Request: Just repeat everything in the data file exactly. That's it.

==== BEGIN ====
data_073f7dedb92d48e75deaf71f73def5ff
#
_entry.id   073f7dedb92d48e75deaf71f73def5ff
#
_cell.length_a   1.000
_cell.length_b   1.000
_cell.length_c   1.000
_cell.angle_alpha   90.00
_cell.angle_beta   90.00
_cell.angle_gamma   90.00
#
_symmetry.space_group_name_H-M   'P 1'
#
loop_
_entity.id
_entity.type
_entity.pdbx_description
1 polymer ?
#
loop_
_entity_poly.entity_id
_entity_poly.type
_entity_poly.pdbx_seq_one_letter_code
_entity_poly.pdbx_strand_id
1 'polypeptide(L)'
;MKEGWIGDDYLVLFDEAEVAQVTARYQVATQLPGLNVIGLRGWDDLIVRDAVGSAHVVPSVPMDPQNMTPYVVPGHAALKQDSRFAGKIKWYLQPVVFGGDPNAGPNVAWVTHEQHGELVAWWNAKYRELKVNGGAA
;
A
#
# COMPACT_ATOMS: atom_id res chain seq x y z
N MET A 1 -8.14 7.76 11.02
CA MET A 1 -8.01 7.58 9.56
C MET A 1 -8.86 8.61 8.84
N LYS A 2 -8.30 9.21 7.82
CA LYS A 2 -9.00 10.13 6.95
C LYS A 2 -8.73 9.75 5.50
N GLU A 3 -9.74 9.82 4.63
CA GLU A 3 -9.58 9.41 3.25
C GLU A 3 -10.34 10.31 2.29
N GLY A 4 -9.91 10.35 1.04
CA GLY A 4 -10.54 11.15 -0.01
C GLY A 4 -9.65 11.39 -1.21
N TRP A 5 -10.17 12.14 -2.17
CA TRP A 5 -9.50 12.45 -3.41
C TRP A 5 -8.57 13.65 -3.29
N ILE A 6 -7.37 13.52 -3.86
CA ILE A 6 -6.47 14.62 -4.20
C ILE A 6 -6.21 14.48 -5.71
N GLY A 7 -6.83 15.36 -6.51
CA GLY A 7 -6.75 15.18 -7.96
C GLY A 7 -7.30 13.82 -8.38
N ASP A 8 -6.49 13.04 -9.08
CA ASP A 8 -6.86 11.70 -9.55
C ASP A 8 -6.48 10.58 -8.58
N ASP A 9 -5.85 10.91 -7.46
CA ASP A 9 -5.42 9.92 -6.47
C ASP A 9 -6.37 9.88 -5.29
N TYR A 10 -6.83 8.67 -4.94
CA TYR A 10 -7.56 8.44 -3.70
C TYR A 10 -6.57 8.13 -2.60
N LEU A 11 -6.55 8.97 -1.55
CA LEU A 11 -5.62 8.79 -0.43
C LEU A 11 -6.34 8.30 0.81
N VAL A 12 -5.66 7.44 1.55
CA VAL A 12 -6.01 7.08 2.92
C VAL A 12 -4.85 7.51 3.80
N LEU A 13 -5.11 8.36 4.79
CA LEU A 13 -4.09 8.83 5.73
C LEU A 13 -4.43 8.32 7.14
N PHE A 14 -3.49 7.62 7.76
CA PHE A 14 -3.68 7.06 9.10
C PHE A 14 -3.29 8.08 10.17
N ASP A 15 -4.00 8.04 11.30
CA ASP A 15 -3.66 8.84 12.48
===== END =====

data_073f7dedb92d48e75deaf71f73def5ff
#
_entry.id   073f7dedb92d48e75deaf71f73def5ff
#
_cell.length_a   1.000
_cell.length_b   1.000
_cell.length_c   1.000
_cell.angle_alpha   90.00
_cell.angle_beta   90.00
_cell.angle_gamma   90.00
#
_symmetry.space_group_name_H-M   'P 1'
#
loop_
_entity.id
_entity.type
_entity.pdbx_description
1 polymer ?
#
loop_
_entity_poly.entity_id
_entity_poly.type
_entity_poly.pdbx_seq_one_letter_code
_entity_poly.pdbx_strand_id
1 'polypeptide(L)'
;MKEGWIGDDYLVLFDEAEVAQVTARYQVATQLPGLNVIGLRGWDDLIVRDAVGSAHVVPSVPMDPQNMTPYVVPGHAALKQDSRFAGKIKWYLQPVVFGGDPNAGPNVAWVTHEQHGELVAWWNAKYRELKVNGGAA
;
A
#
# COMPACT_ATOMS: atom_id res chain seq x y z
N MET A 1 -8.14 7.76 11.02
CA MET A 1 -8.01 7.58 9.56
C MET A 1 -8.86 8.61 8.84
N LYS A 2 -8.30 9.21 7.82
CA LYS A 2 -9.00 10.13 6.95
C LYS A 2 -8.73 9.75 5.50
N GLU A 3 -9.74 9.82 4.63
CA GLU A 3 -9.58 9.41 3.25
C GLU A 3 -10.34 10.31 2.29
N GLY A 4 -9.91 10.35 1.04
CA GLY A 4 -10.54 11.15 -0.01
C GLY A 4 -9.65 11.39 -1.21
N TRP A 5 -10.17 12.14 -2.17
CA TRP A 5 -9.50 12.45 -3.41
C TRP A 5 -8.57 13.65 -3.29
N ILE A 6 -7.37 13.52 -3.86
CA ILE A 6 -6.47 14.62 -4.20
C ILE A 6 -6.21 14.48 -5.71
N GLY A 7 -6.83 15.36 -6.51
CA GLY A 7 -6.75 15.18 -7.96
C GLY A 7 -7.30 13.82 -8.38
N ASP A 8 -6.49 13.04 -9.08
CA ASP A 8 -6.86 11.70 -9.55
C ASP A 8 -6.48 10.58 -8.58
N ASP A 9 -5.85 10.91 -7.46
CA ASP A 9 -5.42 9.92 -6.47
C ASP A 9 -6.37 9.88 -5.29
N TYR A 10 -6.83 8.67 -4.94
CA TYR A 10 -7.56 8.44 -3.70
C TYR A 10 -6.57 8.13 -2.60
N LEU A 11 -6.55 8.97 -1.55
CA LEU A 11 -5.62 8.79 -0.43
C LEU A 11 -6.34 8.30 0.81
N VAL A 12 -5.66 7.44 1.55
CA VAL A 12 -6.01 7.08 2.92
C VAL A 12 -4.85 7.51 3.80
N LEU A 13 -5.11 8.36 4.79
CA LEU A 13 -4.09 8.83 5.73
C LEU A 13 -4.43 8.32 7.14
N PHE A 14 -3.49 7.62 7.76
CA PHE A 14 -3.68 7.06 9.10
C PHE A 14 -3.29 8.08 10.17
N ASP A 15 -4.00 8.04 11.30
CA ASP A 15 -3.66 8.84 12.48